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A Mountain Woman Elia W. Peattie

Two Pioneers

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Give a nation two winters of grippe, and it will have an epidemic of suicide. Give it starvation and small-pox, and it will have a contagion of murders. There are subtle laws underlying these things, -- laws which the physicians think they can explain; but they are mistaken. The reason is not so material as it seems.

But spring was near in spite of falling snow and the dirty ice in the river. There was not even a flushing of the willow twigs to tell it by, nor a clearing of the leaden sky, -- only the almanac. Yet all men were looking forward to it The trappers put in the feeble days of convalescence, making long rafts on which to pile the skins dried over winter, -- a fine variety, worth all but their weight in gold. Money was easily got in those days; but there are circumstances under which money is valueless.

Father de Smet thought of this the day before Easter, as he plunged through the mud of the winding street in his bearskin gaiters. Stout were his legs, firm his lungs, as he turned to breathe in the west wind; clear his sharp and humorous eyes. He was going to the little chapel where the mission school had previously been held. Here was a rude pulpit, and back of it a much-disfigured virgin, dressed in turkey-red calico. Two cheap candles in their tin sticks guarded this figure, and beneath, on the floor, was spread an otter-skin of perfect beauty. The seats were of pine, without backs, and the wind whistled through the chinks between the logs. Moreover, the place was dirty. Lenten service had been out of the question. The living had neither time nor strength to come to worship; and the dead were not given the honor of a burial from church in these times of terror. The priest looked about him in dismay, the place was so utterly forsaken; yet to let Easter go by without recognition was not to his liking. He had been the night before to every house in the settlement, bidding the people to come to devotions on Sunday morning. He knew that not one of them would refuse his invitation. There was no hero larger in the eyes of these unfortunates than the simple priest who walked among them with his unpretentious piety. The promises were given with whispered blessings, and there were voices that broke in making them, and hands that shook with honest gratitude. The priest, remembering these things, and all the awful suffering of the winter, determined to make the service symbolic, indeed, of the resurrection and the life, -- the annual resurrection and life that comes each year, a palpable miracle, to teach the dullest that God reigns.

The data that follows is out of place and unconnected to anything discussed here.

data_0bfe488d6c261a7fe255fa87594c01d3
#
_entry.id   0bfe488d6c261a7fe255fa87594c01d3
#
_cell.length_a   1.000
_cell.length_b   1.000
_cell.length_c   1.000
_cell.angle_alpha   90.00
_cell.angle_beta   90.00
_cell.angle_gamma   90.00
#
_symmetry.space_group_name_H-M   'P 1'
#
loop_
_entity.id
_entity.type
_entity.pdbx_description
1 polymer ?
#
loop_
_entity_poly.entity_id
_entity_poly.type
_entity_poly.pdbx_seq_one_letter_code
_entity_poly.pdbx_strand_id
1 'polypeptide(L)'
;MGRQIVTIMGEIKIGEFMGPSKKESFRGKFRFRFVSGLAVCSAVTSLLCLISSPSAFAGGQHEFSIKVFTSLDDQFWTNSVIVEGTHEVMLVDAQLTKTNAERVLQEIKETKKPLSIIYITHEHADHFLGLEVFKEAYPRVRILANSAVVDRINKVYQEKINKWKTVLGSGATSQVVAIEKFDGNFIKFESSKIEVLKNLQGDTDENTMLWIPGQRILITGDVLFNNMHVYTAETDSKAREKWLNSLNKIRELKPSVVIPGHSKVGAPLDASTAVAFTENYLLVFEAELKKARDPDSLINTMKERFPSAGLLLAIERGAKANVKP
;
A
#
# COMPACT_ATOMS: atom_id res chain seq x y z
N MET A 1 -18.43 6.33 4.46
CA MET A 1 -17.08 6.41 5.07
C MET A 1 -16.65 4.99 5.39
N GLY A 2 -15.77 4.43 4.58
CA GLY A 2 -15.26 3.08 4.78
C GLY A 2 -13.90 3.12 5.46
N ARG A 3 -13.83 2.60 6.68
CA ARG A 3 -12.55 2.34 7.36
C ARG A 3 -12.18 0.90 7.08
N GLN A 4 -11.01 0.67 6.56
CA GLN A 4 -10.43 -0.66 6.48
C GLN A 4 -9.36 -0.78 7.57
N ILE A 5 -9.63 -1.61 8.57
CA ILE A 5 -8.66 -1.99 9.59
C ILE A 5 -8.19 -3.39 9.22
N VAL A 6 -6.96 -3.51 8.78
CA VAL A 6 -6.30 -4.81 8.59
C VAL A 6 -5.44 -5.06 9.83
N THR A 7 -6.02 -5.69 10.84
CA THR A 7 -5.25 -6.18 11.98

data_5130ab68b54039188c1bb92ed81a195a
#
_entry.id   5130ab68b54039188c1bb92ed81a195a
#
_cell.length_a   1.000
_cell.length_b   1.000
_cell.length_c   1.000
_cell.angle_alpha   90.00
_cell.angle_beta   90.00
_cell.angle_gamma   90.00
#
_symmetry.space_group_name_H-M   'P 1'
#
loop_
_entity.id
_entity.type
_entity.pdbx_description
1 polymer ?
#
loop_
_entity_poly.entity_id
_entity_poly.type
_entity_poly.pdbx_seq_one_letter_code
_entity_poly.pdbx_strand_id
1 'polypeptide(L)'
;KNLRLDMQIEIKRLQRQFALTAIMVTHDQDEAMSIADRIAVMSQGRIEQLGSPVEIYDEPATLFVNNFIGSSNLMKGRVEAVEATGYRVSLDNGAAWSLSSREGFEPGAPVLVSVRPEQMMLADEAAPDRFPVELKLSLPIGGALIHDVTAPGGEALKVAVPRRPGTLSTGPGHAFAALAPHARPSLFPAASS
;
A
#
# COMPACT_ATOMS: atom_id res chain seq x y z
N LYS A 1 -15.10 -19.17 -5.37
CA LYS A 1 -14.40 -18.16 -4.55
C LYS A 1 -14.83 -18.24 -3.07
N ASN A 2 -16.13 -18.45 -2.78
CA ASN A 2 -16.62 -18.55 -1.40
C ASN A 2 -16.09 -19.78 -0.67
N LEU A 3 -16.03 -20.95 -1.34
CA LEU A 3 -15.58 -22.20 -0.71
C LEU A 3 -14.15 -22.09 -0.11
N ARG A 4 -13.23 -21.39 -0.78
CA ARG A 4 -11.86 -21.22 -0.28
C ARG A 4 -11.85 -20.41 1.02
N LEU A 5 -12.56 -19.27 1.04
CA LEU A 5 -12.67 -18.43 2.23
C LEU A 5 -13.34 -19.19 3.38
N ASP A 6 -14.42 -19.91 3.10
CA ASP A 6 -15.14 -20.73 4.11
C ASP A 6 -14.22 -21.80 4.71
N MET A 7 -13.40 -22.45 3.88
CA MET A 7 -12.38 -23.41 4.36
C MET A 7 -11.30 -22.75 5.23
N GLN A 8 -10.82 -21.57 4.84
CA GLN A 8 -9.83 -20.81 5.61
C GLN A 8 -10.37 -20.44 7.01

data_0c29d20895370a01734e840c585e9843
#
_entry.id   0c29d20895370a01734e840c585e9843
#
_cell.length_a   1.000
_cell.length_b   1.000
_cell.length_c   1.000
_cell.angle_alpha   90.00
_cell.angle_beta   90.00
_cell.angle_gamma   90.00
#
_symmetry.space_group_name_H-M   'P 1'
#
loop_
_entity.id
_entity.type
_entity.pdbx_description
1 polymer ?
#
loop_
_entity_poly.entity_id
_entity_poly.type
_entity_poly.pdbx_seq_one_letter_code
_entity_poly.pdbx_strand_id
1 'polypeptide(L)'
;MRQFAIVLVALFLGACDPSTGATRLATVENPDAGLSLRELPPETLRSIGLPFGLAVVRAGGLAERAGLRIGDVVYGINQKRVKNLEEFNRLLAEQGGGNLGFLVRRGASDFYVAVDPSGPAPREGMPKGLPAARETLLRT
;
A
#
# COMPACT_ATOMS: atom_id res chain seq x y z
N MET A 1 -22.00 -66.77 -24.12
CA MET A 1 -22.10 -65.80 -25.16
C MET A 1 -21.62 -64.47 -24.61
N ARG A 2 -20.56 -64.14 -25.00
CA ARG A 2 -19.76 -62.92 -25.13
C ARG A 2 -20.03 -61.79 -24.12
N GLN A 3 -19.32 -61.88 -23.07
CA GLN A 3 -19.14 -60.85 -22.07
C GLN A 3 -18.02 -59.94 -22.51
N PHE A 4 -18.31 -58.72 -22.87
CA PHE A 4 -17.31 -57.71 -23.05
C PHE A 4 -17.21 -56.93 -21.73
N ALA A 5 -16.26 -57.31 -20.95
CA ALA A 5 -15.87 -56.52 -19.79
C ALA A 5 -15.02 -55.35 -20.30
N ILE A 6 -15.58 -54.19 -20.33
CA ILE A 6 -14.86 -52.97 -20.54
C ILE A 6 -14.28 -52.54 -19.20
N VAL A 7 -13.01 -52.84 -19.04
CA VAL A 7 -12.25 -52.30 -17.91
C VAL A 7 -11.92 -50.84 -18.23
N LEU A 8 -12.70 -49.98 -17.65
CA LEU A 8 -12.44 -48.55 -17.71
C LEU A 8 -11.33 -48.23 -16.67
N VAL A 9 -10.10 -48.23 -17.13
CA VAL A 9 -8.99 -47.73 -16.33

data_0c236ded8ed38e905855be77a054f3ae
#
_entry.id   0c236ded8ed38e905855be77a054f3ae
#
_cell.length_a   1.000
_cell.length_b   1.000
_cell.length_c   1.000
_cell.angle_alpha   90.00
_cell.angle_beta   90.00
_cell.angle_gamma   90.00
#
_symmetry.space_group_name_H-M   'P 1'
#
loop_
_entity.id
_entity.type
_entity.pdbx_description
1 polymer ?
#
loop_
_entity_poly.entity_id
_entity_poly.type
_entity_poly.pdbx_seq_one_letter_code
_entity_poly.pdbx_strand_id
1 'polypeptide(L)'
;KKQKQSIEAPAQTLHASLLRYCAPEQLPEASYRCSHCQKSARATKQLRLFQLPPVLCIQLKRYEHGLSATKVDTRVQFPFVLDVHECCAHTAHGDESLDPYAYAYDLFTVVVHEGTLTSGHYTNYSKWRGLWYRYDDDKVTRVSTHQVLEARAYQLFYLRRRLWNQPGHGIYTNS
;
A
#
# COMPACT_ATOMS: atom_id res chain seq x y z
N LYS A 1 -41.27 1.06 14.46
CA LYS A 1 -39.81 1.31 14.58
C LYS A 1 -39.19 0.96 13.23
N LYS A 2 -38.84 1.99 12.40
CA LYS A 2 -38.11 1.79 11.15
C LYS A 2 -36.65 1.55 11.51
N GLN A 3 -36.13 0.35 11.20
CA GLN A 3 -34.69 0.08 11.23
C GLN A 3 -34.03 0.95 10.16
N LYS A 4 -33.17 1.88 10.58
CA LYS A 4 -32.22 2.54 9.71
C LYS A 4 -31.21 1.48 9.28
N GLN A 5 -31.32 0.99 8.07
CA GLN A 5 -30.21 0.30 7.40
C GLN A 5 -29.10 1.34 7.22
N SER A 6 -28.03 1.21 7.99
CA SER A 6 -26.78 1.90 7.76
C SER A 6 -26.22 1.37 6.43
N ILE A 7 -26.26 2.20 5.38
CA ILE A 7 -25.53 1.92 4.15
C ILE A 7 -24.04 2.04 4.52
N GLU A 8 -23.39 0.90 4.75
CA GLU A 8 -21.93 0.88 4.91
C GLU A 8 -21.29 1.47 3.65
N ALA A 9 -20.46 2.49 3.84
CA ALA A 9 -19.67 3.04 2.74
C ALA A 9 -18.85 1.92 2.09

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"How are you going to trim the altar?" cried a voice behind him.

He turned, startled, and in the doorway stood Mademoiselle Ninon, her short skirt belted with a red silk scarf, -- the token of some trapper, -- her ankles protected with fringed leggins, her head covered with a beribboned hat of felt, such as the voyageurs wore.

"Our devotions will be the only decorations we can hang on it. But gratitude is better than blossoms, and humanity more beautiful than green wreaths," said the father, gently.

It was a curious thing, and one that he had often noticed himself; he gave this woman -- unworthy as she was -- the best of his simple thoughts.

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A Mountain Woman
Elia W. Peattie

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